HTML 5 is the structure of our web pages. It is the markup that represents the DOM (document object model).
In this lesson, we transform a series of TwigJS "includes" into a clean "for loop". We store our content into an array and let the loop generate one HTML component for each entry.
In this lesson, we make TwigJS components output custom content via the "with" keyword of the "include" tag. We also set up fallback values to make our component work in a variety of scenarios.
In this lesson, we take a repeating block of HTML and turn it into a dynamic, reusable TwigJS component. The "include" tag allows us to generate multiple instances of the component, each with their...
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You might think that drawing a piece of a pie possible with the
.arc method. However, in this lesson, you'll see why that is impossible. Instead we must draw a pie piece with the .arcTo
radius to draw a nifty arc shape. You then must use the
lineTo methods to complete the beautiful piece of a pie. As a bonus, the
clearRect method is used to demonstrate clearing the
In this lesson we will look at the dangers of not closing your circles. So we’ll have to learn to build the habit of always closing our paths.
We also cover giving circles
stroke, along with specifying strokes styles such as
Circles are one of the most difficult and prestigious shapes to achieve in Canvas. No circle method is provided, instead, we must utilize the .arc method to achieve circle happiness.
.arc method however is a bit funny, it doesn’t use degrees like we’re used to, instead it uses radians. So in this lesson we’ll also learn how we can use some maths to be able to enter the familiar degrees.
Let's take a look at a bug you can run across, by not specifying
width of your HTML
We will look at giving the
canvas element a
width property inline.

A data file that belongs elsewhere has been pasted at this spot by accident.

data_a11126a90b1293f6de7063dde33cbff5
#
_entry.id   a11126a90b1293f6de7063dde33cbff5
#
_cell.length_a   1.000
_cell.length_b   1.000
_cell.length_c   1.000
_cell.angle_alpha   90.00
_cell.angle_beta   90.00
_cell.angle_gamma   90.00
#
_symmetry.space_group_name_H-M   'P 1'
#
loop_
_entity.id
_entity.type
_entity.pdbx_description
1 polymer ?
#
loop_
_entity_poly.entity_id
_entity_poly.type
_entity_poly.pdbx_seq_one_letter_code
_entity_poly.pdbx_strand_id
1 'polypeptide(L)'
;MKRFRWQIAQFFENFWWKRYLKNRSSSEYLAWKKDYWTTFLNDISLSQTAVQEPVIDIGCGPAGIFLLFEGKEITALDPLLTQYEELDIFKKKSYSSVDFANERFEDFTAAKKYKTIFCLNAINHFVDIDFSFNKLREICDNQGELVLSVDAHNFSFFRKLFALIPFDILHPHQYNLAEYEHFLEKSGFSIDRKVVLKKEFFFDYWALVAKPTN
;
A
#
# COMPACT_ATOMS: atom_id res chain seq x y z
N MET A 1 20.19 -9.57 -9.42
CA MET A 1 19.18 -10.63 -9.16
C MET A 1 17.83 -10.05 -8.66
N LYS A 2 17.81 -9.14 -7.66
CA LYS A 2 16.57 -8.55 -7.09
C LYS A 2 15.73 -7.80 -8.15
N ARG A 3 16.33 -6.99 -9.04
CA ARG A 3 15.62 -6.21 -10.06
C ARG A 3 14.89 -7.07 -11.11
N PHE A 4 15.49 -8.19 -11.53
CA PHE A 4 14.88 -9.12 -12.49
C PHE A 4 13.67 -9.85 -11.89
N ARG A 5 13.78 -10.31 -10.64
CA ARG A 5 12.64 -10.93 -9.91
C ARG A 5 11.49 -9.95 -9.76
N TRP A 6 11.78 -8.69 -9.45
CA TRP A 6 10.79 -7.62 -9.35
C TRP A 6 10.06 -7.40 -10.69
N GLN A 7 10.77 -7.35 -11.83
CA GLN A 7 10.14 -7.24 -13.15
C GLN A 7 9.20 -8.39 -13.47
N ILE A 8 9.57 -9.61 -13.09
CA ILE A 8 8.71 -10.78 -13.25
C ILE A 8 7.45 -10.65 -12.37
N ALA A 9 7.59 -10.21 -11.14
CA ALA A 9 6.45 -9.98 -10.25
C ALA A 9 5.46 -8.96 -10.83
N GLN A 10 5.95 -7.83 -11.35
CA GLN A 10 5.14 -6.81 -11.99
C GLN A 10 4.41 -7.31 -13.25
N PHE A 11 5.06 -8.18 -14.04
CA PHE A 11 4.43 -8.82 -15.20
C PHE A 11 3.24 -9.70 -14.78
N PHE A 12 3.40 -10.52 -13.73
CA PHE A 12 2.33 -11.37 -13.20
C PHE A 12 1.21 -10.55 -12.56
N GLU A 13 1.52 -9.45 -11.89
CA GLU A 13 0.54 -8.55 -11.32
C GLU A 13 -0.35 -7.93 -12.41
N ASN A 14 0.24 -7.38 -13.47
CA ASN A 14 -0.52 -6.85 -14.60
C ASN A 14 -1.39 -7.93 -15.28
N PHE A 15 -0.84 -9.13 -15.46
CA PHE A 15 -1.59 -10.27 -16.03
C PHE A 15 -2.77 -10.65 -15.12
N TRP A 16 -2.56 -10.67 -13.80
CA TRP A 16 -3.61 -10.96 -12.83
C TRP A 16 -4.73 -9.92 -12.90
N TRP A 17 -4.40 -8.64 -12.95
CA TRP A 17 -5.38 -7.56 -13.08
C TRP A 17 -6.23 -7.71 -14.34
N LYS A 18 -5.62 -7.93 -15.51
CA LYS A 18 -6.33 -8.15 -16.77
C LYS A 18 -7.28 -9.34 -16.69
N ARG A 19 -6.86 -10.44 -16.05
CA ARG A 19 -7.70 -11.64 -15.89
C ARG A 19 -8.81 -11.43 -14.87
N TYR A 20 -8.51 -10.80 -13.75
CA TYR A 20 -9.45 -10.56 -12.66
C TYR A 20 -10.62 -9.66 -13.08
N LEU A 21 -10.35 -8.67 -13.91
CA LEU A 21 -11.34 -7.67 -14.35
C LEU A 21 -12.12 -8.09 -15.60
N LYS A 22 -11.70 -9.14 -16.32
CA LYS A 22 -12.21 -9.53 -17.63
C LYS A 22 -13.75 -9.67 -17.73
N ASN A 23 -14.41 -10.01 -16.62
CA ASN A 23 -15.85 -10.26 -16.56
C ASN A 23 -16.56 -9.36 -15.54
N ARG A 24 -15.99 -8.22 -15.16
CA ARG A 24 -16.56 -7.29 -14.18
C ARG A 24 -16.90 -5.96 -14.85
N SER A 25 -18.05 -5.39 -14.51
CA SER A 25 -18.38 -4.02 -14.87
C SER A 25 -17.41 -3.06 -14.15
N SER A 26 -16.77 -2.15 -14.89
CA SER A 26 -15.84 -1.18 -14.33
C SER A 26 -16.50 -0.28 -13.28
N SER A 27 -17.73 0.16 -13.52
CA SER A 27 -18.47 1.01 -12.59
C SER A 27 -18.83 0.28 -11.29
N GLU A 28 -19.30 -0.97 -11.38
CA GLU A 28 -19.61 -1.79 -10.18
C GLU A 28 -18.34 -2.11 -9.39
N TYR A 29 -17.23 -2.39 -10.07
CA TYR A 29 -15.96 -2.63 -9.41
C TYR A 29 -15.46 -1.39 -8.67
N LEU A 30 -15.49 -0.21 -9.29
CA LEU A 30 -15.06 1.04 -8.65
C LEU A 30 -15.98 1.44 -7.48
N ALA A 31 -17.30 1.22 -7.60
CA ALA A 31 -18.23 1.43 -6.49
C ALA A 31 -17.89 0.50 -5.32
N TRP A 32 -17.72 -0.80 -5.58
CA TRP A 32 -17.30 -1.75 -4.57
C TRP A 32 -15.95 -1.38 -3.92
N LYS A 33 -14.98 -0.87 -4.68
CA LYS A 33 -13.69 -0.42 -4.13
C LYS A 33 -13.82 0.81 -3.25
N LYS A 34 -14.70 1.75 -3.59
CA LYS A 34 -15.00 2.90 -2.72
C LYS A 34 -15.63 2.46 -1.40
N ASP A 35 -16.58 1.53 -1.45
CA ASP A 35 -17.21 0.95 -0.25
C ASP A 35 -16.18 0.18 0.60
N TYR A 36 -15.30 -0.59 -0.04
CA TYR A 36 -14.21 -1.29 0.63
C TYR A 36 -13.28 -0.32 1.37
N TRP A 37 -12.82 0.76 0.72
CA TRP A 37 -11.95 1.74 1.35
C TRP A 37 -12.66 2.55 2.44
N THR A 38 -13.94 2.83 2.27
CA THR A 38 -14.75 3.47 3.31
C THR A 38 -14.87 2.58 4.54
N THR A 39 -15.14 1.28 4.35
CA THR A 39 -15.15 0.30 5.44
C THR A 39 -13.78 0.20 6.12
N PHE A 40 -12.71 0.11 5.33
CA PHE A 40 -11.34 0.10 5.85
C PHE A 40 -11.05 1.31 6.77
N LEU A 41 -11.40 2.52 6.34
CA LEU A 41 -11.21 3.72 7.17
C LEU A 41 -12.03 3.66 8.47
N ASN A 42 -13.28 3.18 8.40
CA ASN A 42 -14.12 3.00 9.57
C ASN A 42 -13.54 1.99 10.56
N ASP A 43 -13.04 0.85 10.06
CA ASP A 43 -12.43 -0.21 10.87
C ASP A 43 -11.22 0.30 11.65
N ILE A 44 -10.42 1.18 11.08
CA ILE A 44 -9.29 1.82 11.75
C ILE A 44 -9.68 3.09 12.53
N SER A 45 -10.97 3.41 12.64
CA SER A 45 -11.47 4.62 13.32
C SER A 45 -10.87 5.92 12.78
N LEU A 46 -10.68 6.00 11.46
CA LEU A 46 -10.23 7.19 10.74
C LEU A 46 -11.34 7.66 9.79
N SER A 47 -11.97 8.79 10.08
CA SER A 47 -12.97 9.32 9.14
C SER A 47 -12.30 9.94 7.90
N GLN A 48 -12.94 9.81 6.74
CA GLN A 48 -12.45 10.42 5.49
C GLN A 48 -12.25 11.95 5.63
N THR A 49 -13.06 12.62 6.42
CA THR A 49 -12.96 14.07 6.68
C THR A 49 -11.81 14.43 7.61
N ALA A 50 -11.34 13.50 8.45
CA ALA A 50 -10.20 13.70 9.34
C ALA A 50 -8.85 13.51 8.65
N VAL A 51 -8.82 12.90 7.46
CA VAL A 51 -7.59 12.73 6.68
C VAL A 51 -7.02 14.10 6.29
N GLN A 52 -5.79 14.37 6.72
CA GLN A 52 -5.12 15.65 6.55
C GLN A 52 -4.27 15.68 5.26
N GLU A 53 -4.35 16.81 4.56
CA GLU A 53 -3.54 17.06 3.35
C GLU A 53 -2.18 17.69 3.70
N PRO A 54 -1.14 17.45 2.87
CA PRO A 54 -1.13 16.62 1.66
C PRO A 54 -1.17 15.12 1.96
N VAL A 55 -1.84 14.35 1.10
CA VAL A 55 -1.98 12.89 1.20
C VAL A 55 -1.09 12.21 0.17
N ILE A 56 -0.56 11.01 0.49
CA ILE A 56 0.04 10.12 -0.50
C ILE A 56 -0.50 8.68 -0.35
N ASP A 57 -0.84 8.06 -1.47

We’ll also look at how we can alternatively give
Black is getting awfully boring, let’s add some color to our shapes.
We can use the
fillStyle method on our
context to add colors. In this lesson we will look at how we can pass color names, hex values, and rgba values as strings to
fillStyle to add colors to our graphics.
We’ll also show why the order of where you call methods on
It’s really fun to work with graphics when building apps and websites, but how do you get started? HTML5 has a technology called Canvas that lets us draw graphics to our screens. We can do everything from making basic shapes to creating complex interactive games and animations!
In this course, we will learn the basics of using Canvas. We’ll start by learning how to create a canvas on an HTML page. Next we will learn how to draw and style with fills and strokes. Finally, we will add interactivity to canvas elements.
In this lesson, we’ll learn how to embed an SVG sprite into markup and reference it throughout the page using the SVG “use” tag and fragment identifiers.
This has become the standard way of displaying SVG icons because of the ability to dynamically style individual parts (especially interaction states). Also, because the SVG is just markup embedded on the page, it creates no extra HTTP requests. However, the block of SVG needs repeating on every page where icons are used.
Learn how to load a single SVG icon set from an external URL in order to take advantage of caching. This has the added benefit of not needing to include the same chunk of SVG on every page where icons are displayed. Since it’s the same resource being requested for each icon, the browser can cache the file as well.
Note: The SVG must be hosted on the same domain as the requested page.
Learn how to set an elements background image to embedded SVG. This method has an added benefit of not incurring any HTTP requests, as the SVG is simply embedded into the CSS. They can also be resized by changing the
height of the element containing background image, so it’s easy to create multiple sizes of the same icon using this approach.